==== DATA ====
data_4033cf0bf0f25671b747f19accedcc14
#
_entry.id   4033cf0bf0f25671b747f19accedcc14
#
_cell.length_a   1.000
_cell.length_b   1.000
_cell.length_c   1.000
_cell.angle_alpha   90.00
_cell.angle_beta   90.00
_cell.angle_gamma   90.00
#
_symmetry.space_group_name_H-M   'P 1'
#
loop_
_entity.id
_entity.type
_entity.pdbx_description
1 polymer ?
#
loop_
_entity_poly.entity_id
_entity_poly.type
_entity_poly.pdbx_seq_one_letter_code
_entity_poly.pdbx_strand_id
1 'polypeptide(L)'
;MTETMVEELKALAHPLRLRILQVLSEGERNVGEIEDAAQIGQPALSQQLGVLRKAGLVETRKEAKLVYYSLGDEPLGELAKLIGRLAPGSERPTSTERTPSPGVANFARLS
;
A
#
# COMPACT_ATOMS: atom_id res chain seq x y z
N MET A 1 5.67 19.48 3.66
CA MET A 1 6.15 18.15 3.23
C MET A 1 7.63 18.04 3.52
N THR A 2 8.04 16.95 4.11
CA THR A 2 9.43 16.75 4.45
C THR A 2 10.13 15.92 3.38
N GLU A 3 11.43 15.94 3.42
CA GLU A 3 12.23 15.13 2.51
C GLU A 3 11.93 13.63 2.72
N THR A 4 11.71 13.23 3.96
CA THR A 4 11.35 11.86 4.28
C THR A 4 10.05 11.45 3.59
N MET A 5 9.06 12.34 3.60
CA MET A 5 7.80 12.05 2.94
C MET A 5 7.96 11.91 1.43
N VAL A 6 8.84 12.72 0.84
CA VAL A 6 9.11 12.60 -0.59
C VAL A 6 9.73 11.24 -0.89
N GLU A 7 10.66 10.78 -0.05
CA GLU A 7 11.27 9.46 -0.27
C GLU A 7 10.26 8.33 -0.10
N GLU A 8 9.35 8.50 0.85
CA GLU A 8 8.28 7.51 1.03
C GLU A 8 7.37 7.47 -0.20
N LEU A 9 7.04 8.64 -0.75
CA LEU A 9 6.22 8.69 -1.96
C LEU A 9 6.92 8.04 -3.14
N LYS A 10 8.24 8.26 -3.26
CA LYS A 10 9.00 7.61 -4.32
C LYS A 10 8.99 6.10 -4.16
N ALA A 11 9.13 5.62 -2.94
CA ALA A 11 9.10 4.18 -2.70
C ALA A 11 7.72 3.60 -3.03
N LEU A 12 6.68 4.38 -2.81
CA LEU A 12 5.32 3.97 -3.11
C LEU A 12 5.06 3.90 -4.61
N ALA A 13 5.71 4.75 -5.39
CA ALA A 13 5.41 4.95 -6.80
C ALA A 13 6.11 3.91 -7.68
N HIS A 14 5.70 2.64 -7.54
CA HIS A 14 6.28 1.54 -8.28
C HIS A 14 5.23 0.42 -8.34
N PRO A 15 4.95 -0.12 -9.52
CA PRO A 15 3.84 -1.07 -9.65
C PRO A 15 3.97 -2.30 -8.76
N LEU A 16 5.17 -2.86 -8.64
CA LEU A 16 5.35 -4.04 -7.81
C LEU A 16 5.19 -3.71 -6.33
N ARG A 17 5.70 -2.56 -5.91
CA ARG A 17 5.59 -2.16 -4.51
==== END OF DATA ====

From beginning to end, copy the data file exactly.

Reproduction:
data_4033cf0bf0f25671b747f19accedcc14
#
_entry.id   4033cf0bf0f25671b747f19accedcc14
#
_cell.length_a   1.000
_cell.length_b   1.000
_cell.length_c   1.000
_cell.angle_alpha   90.00
_cell.angle_beta   90.00
_cell.angle_gamma   90.00
#
_symmetry.space_group_name_H-M   'P 1'
#
loop_
_entity.id
_entity.type
_entity.pdbx_description
1 polymer ?
#
loop_
_entity_poly.entity_id
_entity_poly.type
_entity_poly.pdbx_seq_one_letter_code
_entity_poly.pdbx_strand_id
1 'polypeptide(L)'
;MTETMVEELKALAHPLRLRILQVLSEGERNVGEIEDAAQIGQPALSQQLGVLRKAGLVETRKEAKLVYYSLGDEPLGELAKLIGRLAPGSERPTSTERTPSPGVANFARLS
;
A
#
# COMPACT_ATOMS: atom_id res chain seq x y z
N MET A 1 5.67 19.48 3.66
CA MET A 1 6.15 18.15 3.23
C MET A 1 7.63 18.04 3.52
N THR A 2 8.04 16.95 4.11
CA THR A 2 9.43 16.75 4.45
C THR A 2 10.13 15.92 3.38
N GLU A 3 11.43 15.94 3.42
CA GLU A 3 12.23 15.13 2.51
C GLU A 3 11.93 13.63 2.72
N THR A 4 11.71 13.23 3.96
CA THR A 4 11.35 11.86 4.28
C THR A 4 10.05 11.45 3.59
N MET A 5 9.06 12.34 3.60
CA MET A 5 7.80 12.05 2.94
C MET A 5 7.96 11.91 1.43
N VAL A 6 8.84 12.72 0.84
CA VAL A 6 9.11 12.60 -0.59
C VAL A 6 9.73 11.24 -0.89
N GLU A 7 10.66 10.78 -0.05
CA GLU A 7 11.27 9.46 -0.27
C GLU A 7 10.26 8.33 -0.10
N GLU A 8 9.35 8.50 0.85
CA GLU A 8 8.28 7.51 1.03
C GLU A 8 7.37 7.47 -0.20
N LEU A 9 7.04 8.64 -0.75
CA LEU A 9 6.22 8.69 -1.96
C LEU A 9 6.92 8.04 -3.14
N LYS A 10 8.24 8.26 -3.26
CA LYS A 10 9.00 7.61 -4.32
C LYS A 10 8.99 6.10 -4.16
N ALA A 11 9.13 5.62 -2.94
CA ALA A 11 9.10 4.18 -2.70
C ALA A 11 7.72 3.60 -3.03
N LEU A 12 6.68 4.38 -2.81
CA LEU A 12 5.32 3.97 -3.11
C LEU A 12 5.06 3.90 -4.61
N ALA A 13 5.71 4.75 -5.39
CA ALA A 13 5.41 4.95 -6.80
C ALA A 13 6.11 3.91 -7.68
N HIS A 14 5.70 2.64 -7.54
CA HIS A 14 6.28 1.54 -8.28
C HIS A 14 5.23 0.42 -8.34
N PRO A 15 4.95 -0.12 -9.52
CA PRO A 15 3.84 -1.07 -9.65
C PRO A 15 3.97 -2.30 -8.76
N LEU A 16 5.17 -2.86 -8.64
CA LEU A 16 5.35 -4.04 -7.81
C LEU A 16 5.19 -3.71 -6.33
N ARG A 17 5.70 -2.56 -5.91
CA ARG A 17 5.59 -2.16 -4.51